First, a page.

February 14th marks Valentine’s day, a day traditionally dedicated to lovers and a day when a recent heartbreak may feel more painful than ever. A heartbreak, or ‘unwanted romantic breakup’ as research calls it, is one of the most painful experiences there is. But the silver lining is that pain is really ‘just’ a symptom modulated by the brain, meaning that it could be impacted by the placebo effect.

For as long as medicines have existed, there have been placebo treatments. A placebo is a treatment designed to simulate a medical intervention, but lacks a biological effect. In a primitive society, this could mean that the patient was ‘prescribed’ a month of being silent. In today’s society, however, it often refers to the administration of a sugar or dummy pill, mainly within the context of clinical drug trials. As a placebo treatment doesn’t affect the disease or injury in question, logic suggests that the treatment shouldn’t affect a patient’s symptoms. But it’s not that simple.

Why does the placebo effect work?

The placebo effect is, by now, a quite well-known term. It has been scientifically proven a number of times that even though the patient takes a dummy pill, they react as though (or close to) they’ve received the real medicine. The fact is that the placebo effect exists, however, exactly why it works remain ambiguous. The effect derives from both psychological and neurobiological mechanisms. One major part of the psychological mechanisms is expectations. We expect that a certain treatment will make us feel better and thus, it makes us feel better. Most likely, this effect is also reinforced by the people around you, who too believes that the treatment will work. However, there are also neurobiological mechanisms involved, where a 2015 study found that people with higher levels of dopamine or higher dopaminergic activity tend to be more likely to respond to placebo.

Why does the placebo effect work?

Exhaustive research on the subject of what conditions the placebo effect may influence has concluded that placebos mainly influence symptoms modulated by the brain. This refers to subjective and self-appraised symptoms such as pain, fatigue, nausea and hot flashes. Placebo treatments doesn’t, however, alter the pathophysiology of a disease, meaning that they rarely cure anything i.e. a placebo treatment cannot shrink a tumor nor restore damaged cells.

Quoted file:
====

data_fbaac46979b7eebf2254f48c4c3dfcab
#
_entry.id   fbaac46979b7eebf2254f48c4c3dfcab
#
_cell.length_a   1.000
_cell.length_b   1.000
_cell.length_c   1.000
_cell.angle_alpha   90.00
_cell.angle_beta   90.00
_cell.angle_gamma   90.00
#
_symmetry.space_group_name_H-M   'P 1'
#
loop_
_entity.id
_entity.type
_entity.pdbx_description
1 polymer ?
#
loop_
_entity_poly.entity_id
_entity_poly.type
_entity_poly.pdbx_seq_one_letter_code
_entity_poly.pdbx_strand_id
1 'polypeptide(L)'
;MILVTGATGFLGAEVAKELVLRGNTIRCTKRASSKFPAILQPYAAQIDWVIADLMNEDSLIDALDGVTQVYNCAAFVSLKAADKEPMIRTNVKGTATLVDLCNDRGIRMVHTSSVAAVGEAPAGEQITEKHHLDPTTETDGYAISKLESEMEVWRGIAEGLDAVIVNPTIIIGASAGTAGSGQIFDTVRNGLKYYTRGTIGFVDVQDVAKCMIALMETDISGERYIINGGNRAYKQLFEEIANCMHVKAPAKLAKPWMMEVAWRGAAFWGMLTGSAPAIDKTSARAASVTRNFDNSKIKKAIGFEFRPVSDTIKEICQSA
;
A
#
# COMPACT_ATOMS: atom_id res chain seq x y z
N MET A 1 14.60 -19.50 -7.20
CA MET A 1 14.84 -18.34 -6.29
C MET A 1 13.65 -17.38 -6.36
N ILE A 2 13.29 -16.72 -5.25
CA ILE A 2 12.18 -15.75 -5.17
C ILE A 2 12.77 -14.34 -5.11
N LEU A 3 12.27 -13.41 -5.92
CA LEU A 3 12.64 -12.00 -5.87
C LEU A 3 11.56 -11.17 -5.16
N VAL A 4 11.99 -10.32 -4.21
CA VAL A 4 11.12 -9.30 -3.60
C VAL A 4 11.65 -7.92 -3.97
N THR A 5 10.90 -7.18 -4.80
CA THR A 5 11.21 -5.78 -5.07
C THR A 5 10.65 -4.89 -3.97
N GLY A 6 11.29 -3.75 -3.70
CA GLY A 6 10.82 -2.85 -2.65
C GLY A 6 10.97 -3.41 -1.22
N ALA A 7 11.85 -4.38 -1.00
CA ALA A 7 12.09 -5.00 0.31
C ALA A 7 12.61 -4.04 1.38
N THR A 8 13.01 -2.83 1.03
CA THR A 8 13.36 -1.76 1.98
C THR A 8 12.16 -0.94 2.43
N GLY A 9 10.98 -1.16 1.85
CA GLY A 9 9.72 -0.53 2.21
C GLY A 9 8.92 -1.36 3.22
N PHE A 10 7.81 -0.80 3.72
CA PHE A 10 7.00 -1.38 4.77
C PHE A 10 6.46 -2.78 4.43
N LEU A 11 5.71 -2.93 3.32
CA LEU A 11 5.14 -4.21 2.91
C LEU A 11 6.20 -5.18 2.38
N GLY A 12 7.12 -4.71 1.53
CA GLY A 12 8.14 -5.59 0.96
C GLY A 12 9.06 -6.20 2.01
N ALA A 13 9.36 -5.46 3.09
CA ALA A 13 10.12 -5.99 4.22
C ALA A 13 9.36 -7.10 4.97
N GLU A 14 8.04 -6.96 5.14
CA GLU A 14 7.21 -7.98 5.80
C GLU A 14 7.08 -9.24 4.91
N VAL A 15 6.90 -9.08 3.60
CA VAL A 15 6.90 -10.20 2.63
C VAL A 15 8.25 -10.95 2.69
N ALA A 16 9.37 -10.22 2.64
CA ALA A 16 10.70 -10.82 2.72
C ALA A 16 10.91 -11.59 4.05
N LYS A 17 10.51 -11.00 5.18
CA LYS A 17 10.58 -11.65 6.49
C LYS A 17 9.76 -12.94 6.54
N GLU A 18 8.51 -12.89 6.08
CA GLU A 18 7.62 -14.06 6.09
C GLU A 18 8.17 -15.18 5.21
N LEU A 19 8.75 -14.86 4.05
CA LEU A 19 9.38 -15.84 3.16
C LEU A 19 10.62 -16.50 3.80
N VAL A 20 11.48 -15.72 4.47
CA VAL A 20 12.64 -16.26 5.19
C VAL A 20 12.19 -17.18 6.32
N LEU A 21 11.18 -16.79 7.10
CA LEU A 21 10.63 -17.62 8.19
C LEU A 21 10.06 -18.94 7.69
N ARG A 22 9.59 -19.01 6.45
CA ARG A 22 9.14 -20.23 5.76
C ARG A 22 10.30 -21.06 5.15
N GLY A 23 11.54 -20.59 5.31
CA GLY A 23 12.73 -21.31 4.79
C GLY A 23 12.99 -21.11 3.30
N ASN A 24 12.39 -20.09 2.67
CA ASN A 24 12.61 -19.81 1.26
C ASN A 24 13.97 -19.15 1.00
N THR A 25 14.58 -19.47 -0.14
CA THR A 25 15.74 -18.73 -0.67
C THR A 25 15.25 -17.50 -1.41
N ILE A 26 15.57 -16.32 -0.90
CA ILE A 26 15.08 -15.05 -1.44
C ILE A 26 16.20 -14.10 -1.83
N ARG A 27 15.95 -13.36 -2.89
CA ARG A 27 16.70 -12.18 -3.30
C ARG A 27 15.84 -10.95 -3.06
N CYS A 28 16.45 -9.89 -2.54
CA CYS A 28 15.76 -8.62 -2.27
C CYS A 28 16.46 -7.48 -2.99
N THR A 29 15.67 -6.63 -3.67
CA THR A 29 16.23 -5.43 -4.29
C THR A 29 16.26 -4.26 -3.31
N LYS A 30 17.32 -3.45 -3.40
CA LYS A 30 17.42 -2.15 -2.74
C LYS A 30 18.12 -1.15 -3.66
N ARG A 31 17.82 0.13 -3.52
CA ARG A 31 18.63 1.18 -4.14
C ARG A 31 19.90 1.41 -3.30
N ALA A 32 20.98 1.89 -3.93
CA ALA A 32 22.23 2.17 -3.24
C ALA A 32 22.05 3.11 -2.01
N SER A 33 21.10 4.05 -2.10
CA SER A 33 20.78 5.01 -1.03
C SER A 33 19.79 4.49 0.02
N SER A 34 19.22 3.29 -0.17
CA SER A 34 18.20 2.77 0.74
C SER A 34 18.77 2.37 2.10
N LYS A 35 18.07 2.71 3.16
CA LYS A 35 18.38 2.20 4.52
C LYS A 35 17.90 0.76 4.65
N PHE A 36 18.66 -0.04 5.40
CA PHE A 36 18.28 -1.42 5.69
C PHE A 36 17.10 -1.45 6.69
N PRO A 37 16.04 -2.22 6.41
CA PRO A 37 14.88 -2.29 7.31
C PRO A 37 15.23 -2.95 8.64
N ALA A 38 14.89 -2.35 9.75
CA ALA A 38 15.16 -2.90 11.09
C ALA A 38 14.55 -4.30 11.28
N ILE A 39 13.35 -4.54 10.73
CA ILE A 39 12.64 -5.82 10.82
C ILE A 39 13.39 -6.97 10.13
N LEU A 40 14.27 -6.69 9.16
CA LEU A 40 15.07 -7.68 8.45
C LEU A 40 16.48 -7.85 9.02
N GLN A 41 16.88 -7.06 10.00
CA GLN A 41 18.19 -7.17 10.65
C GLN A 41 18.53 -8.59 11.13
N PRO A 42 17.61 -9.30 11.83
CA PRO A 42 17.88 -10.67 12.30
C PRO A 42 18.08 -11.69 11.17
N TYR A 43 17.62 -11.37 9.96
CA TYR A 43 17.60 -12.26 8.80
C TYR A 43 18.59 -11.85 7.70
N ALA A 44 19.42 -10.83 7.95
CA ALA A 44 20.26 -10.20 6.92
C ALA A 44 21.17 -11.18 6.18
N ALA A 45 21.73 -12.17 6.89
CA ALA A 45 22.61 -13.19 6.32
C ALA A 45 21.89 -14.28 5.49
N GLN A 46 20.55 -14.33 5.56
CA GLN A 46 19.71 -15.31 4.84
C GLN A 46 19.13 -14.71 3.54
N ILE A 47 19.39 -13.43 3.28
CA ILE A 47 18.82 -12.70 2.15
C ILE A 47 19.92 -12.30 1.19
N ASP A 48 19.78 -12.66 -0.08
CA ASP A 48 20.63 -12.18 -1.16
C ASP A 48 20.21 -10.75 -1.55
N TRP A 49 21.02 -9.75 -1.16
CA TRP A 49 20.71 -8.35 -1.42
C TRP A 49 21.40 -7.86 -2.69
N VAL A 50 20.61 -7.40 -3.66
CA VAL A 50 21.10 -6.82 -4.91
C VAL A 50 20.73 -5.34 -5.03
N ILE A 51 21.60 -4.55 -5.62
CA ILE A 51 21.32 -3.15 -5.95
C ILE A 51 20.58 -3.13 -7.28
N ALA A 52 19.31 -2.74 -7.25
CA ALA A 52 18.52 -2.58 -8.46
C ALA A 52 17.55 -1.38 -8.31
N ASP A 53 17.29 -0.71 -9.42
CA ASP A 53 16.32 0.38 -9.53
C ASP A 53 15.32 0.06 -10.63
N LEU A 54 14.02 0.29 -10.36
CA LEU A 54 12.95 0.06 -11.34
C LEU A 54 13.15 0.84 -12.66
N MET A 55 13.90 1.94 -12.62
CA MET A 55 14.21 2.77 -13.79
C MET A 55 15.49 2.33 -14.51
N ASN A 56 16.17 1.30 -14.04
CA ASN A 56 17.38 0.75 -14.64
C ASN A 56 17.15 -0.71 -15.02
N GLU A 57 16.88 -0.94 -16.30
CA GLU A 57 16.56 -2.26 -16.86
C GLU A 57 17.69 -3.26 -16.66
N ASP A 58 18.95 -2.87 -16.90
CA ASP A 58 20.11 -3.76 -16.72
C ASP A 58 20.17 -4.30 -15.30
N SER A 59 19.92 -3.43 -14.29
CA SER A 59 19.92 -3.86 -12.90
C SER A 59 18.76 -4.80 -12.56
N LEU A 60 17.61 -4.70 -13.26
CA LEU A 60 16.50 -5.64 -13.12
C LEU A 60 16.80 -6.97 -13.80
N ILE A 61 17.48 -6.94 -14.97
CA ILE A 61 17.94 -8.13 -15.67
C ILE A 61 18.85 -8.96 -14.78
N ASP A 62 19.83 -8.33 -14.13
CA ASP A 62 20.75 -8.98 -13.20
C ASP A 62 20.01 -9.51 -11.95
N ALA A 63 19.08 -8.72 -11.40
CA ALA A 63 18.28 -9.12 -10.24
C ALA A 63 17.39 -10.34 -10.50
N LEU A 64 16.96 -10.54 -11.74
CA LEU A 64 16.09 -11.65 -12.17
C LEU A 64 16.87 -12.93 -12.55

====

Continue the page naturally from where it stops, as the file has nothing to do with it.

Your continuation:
This means that the pain experienced in a heartbreak is just as real as the pain after breaking a leg.

How to mend a broken heart

In 2017, a group of researchers performed a study where they aimed to explore whether a placebo treatment could ease the pain of an unwanted romantic breakup. 40 volunteers were exposed to a photograph of their previous partner before and after being treated with a (placebo) nasal spray, which the researchers to half the group said had powerful properties for reducing emotional pain. Meanwhile, an MRI machine tracked the volunteers brain activity. The study found that, first of all, emotional pain was handled by the same parts of the brain as physical pain. This means that the pain experienced in a heartbreak is just as real as the pain after breaking a leg. Secondly, the researchers found that the group who believed that they were receiving a treatment that would reduce their emotional pain indeed experienced less pain. Additionally, the parts of the brain responsible for controlling pain were activated in this group.

According to the lead researcher, Leonie Koban, the implications of the study was not only a deepened understanding of the placebo effect but also that when it comes to heartbreak. Doing anything that you believe will help you feel better after a heartbreak will likely help you feel better according to a researcher specifically looking at the topic. Over the years, the placebo effect has been shown to reduce the difficulties experienced with asthma, diminish the pain of migraine and erase the pain of an injured knee. Since 2017, the pain of a heartbreak can be added to that list.

A final question about the placebo effect

But if the placebo effect is, at least partly, about expectations, won’t me knowing that it’s a placebo treatment hinder any placebo effects? Why would I expect it to work when I know that it doesn’t? Well, in a 2016 study from Harvard Medical School, researchers found that even when the patients knew that they were being treated with placebo, they still perceived an improvement of their symptoms. Fascinating, isn’t it?

Happy Valentine’s Day!